If you’ve ever been to Sweden, there’s one thing you’ll have heard of for sure: the Swedish fika, this phenomenon that seems to have some kind of holy, bordering on insanity, status in the entire country. And Uppsala is no exception to this fika frenzy. But do you really know what it signifies?
What does the word “fika” mean?
Let’s start off with the semantics. Grammatically, fika is both a verb and noun. Therefore, you can just as well say that you are currently “fiking” or “taking a fika” in Swedish. But etymologically is where it gets really exciting. The word is enveloped in several myths regarding its’ origin, of which one is that it’s an anagram for “coffee” (“kaffe” in Swedish). It’s also said that it comes from the nowadays not very used adjective “fiken”, which means to have a craving or be in the mood for something.
But enough with the grammar already! Let’s get down to business and define the word. When Swedes talk about fika, what they generally mean is a coffee break. The coffee can be switched out for tea or even lemonade, but some kind of non-alcoholic and preferably hot beverage is always a part of the deal. More arbitrary is the presence of a snack. If there is one, it’s commonly something sweet, but sandwiches can also occur. To sum up: Swedish fika almost always includes coffee with almost always a sweet treat.
Coffee and a snack – a social institution
If you’ve read this much, you’ve probably realized there’s a hype about fika. But perhaps not to what extent. Because Swedish fika is not just what the national coffee culture has turned into. Swedish fika is a national institution. Nevertheless, while the concept of having fika is very hands-on, it can be quite an abstract thing to describe since it comes in many forms and variations.
If you’ve read this much, you’ve probably realized there’s a hype about fika. But perhaps not to what extent.
So what shapes can fika adopt? Just like your regular coffee break, fika can be an excuse to stop doing something laborious for a while. Some people are of the idea that a person working in Sweden doesn’t actually start working before he or she has had the first fika of the day. So if you need a pause from work, school our touristing, this four-letter word can save the day, even if it means ten minutes of binge drinking java or one hour of happy procrastination.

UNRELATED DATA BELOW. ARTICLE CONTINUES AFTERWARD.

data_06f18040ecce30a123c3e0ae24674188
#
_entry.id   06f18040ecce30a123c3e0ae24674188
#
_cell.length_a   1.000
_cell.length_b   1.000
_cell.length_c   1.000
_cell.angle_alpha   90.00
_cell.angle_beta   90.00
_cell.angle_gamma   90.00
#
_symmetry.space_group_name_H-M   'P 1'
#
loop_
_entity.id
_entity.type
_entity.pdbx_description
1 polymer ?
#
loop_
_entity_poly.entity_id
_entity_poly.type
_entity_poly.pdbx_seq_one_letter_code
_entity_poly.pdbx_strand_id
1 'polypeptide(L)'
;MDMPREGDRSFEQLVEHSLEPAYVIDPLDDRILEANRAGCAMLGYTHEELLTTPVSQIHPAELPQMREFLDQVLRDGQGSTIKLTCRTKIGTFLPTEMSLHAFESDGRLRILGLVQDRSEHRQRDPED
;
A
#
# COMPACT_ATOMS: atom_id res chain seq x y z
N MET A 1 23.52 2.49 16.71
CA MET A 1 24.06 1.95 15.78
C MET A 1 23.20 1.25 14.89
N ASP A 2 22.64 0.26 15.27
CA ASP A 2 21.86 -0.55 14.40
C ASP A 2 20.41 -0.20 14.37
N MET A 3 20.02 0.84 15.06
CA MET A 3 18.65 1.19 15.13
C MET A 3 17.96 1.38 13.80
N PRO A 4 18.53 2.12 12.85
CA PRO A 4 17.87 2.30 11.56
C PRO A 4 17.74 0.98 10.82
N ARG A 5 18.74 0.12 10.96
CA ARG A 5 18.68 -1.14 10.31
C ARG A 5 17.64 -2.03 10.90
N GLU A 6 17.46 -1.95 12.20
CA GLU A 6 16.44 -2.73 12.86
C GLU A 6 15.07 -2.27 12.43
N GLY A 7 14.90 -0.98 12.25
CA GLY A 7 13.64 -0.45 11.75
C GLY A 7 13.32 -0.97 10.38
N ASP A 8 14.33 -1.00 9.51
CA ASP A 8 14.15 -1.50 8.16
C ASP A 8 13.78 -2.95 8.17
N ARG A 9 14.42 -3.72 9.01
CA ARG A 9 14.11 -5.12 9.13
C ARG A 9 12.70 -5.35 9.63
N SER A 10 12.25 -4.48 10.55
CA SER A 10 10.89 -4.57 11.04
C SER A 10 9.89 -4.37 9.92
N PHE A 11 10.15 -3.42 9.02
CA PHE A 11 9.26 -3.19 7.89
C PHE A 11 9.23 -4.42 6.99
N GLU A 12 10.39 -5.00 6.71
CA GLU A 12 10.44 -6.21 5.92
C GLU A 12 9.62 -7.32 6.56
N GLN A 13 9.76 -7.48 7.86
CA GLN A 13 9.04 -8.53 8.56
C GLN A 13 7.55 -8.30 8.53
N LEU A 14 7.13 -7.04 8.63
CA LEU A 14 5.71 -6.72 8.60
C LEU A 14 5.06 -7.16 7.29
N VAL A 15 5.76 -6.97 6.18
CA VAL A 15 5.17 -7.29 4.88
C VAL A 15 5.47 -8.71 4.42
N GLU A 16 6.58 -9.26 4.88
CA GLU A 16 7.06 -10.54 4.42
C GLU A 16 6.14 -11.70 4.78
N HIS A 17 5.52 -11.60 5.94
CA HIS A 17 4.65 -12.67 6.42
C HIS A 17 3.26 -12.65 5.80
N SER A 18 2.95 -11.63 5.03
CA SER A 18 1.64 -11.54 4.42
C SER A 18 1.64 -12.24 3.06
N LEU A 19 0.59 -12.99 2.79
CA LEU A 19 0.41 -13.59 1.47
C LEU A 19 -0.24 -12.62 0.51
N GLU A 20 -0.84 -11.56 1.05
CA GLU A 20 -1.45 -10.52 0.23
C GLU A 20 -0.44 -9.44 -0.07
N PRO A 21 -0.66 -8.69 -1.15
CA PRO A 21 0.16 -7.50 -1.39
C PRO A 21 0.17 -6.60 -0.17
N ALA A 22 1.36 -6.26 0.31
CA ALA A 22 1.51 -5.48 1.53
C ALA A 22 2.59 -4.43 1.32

But fika is not only a sidekick activity; it can also be the main event of your day. Haven’t called your mom for a while? Invite her to have fika at your place. Long time no see the buddies? Go for a fika at the new hot spot café in town together. Want to discuss something with a potential business partner? Fika! You get the picture. The fika phenomenon is everything you want it to be.
What to order or bake for Swedish fika?
Worked up an appetite for trying Swedish fika, but don’t know what to order or bake? Here are three steady tips for you to taste, with different baking difficulty levels!
Nota bene: even though this pastry is very similar to the cinnamon roll, swirl or snail so enthusiastically adopted by the States, the kanelbulle is the original delicacy. The biggest difference between the kanelbulle and its americanized cousin is the lack of frosting and addition of cardamom in the first one, and it’s perhaps one of the most classic gateaux on the Swedish fika menu. And it’s easy to make too – so try it out! It’s a-bun-dantly tasty.
If you’re rather a chocolate kind of person, these specialties will be more to your taste. Not only are they ridiculously easy to make, the recipe to these oat-based, coco flake covered goodies can be adopted to please both adults and children. If you are preparing them for an all grown up party, for example, you can try adding some coffee and more cocoa.
3. Strawberry cake
If there’s something a Swede with a sweet tooth and no lactose allergy never turn down, it’s a cream excessive jordgubbstårta, which translates to strawberry cake. But of course, this is not your ordinary everyday fika. If you’re lucky, you’ll find this delicacy in a well-assorted patisserie and maybe get a slice for dessert when celebrating midsummer.
Bonus tip – Local specialities
Worth noting is the fact that there are, of course, regional and local variations when it comes to fika preferences in Sweden. Uppsala, for example, is known for being the home of the annual Swedish bandy finals. For this special occasion, confectioner Frida Leijon has come up with the official bandy pastry, shaped like the ball of the sport – a truly delicious part of this grand event!
Where to go for Swedish fika in Uppsala?
If you’re looking to try out some real Swedish fika on-site, the city of Uppsala is a bountiful place to start. Here are some of our best recommendations:
1. Güntherska Hovkonditori & Schweizeri
This traditional confectionery and tea room constitutes one of the more refined examples of the Swedish fika culture. Try their buns, pastries and homemade ice cream!
In the impressive building that caps Uppsala’s central station, you’ll find this combined restaurant and café for you to enjoy all sorts of fika before taking off by train.
3. Broströms Kafé
This characteristic café offers both salt and sweet delights and even has an outside terrace for sunny days.